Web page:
Jennifer L. Erickson

Jennifer L. Erickson is the White Family Sesquicentennial Assistant Professor of Political Science and International Studies at Boston College. Her research sits at the intersection of international security, political economy, and global governance. Her current projects deal with international reputation and humanitarian arms export controls; sanctions and arms embargoes; and new defense technologies and the creation of laws and norms of war. She has published or forthcoming articles on the US and  European arms trade, compliance with arms embargoes, and the UN Arms Trade Treaty process.

Erickson's book, Dangerous Trade: Conventional Arms Exports, Human Rights, and International Reputation, is forthcoming with Columbia University Press (2015). Dangerous Trade explains why major arms exporting democracies have come to support new humanitarian arms trade norms, articulated in the new UN Arms Trade Treaty and related multilateral initiatives, intended to restrict small and major conventional arms exports to human rights violators and conflict zones. Yet it also shows that states' compliance with new norms in practice has so far been limited. Dangerous Trade uses a multi-method approach with original statistical and interview data to make important and timely contributions to the study of international security and arms control, international reputation, norm diffusion and socialization, international law and regimes, and government transparency and accountability.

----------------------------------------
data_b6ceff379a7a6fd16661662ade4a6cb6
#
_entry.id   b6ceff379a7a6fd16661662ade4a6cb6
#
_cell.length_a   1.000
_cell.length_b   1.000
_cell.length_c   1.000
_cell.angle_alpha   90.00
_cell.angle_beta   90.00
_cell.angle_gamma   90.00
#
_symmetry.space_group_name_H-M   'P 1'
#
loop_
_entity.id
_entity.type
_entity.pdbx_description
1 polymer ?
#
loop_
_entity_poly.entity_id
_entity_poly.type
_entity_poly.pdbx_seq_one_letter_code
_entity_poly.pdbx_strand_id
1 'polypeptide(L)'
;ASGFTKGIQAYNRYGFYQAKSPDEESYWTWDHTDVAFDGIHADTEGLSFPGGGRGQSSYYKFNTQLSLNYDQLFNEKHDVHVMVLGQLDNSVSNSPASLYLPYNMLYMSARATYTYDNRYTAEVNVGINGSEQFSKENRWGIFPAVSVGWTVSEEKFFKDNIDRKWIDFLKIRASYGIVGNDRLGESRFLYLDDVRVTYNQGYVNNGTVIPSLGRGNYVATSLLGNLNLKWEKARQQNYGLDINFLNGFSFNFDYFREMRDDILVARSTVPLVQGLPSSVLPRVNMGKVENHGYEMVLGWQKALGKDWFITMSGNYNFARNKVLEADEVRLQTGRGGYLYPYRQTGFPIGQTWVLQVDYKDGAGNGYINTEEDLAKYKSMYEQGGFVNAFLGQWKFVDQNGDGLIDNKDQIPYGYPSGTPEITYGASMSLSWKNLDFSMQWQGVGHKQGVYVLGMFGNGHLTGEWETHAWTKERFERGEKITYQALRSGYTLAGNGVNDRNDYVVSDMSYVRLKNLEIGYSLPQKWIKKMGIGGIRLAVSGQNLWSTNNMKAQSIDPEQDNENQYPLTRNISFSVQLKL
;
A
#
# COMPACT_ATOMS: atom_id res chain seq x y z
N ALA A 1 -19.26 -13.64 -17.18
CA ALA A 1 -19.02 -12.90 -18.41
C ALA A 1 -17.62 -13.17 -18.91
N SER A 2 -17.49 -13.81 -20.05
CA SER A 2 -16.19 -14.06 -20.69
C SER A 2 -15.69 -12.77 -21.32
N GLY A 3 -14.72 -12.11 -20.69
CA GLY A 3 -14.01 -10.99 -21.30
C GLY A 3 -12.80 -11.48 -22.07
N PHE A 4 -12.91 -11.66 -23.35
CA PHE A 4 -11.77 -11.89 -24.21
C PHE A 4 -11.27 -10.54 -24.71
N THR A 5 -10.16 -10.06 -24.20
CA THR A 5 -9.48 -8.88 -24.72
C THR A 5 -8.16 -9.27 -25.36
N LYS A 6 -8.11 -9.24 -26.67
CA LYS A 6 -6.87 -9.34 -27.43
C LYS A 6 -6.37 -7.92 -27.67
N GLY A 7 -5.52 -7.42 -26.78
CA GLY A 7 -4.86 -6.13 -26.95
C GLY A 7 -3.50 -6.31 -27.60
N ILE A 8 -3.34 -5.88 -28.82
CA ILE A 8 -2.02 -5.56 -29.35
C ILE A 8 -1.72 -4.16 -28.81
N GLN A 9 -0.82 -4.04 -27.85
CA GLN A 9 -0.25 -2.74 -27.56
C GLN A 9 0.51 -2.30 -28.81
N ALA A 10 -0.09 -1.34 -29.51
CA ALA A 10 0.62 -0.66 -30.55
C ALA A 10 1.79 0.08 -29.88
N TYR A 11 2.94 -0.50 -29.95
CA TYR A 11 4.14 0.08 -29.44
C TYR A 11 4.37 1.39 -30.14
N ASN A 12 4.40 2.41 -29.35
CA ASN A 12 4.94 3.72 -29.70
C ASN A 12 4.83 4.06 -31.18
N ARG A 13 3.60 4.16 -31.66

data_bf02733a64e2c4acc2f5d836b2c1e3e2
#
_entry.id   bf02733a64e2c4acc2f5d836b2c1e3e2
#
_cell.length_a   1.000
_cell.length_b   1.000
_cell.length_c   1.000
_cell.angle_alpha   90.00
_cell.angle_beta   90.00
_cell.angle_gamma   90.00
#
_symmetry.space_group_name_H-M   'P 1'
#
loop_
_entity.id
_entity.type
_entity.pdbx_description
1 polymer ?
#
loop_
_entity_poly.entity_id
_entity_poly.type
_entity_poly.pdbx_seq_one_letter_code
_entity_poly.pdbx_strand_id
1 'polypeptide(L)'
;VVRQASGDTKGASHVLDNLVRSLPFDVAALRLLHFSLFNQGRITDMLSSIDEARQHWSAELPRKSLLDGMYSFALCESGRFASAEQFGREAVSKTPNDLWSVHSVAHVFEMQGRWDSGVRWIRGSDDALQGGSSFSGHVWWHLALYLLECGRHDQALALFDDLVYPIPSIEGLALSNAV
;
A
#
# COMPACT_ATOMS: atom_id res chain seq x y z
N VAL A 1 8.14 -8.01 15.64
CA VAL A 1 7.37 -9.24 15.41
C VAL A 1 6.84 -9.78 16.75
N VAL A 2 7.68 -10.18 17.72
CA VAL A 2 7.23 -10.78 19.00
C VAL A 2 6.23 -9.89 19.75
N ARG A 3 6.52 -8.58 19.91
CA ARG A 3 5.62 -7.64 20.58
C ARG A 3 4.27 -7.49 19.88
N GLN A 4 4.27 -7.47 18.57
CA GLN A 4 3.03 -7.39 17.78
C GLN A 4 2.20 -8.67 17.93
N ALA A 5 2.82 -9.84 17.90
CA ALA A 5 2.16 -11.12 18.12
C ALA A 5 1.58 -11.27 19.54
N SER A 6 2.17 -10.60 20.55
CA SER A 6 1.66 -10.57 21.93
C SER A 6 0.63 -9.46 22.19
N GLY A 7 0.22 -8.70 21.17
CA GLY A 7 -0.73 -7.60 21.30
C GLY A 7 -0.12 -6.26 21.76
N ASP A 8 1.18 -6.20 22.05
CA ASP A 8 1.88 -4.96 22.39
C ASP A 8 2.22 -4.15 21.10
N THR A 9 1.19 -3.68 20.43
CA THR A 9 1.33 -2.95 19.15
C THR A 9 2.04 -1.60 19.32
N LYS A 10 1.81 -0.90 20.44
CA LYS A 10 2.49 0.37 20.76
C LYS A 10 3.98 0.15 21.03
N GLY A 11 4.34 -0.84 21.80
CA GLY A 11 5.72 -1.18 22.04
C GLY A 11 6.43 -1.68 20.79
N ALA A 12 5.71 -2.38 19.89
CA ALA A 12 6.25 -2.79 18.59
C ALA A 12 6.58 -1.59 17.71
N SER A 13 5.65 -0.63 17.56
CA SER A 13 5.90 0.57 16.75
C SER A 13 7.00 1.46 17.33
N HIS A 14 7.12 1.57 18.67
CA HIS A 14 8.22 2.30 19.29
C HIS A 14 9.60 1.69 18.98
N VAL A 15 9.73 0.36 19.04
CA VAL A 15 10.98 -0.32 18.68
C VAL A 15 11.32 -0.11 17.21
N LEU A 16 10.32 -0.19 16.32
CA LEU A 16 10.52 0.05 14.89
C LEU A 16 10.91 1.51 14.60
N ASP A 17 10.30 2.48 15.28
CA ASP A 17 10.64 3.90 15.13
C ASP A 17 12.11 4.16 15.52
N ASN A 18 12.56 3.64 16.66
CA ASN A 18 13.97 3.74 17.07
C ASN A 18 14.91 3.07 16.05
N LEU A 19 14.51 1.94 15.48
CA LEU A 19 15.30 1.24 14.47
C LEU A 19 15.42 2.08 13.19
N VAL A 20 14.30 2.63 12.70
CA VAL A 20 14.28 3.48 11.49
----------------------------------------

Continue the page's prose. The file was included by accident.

Erickson has conducted extensive fieldwork in the United States and Europe, where she was a research fellow at the Stiftung Wissenschaft und Politik (SWP) and the Wissenchaftszentrum (WZB) in Berlin. She has also been a Research Fellow at Dartmouth College in the War and Peace Studies Program at the John Sloan Dickey Center for International Understanding and is currently a faculty affiliate at the Institute for Quantitative Social Science at Harvard University. She has a B.A. in Political Science from St. Olaf College and a Ph.D. in Government from Cornell University.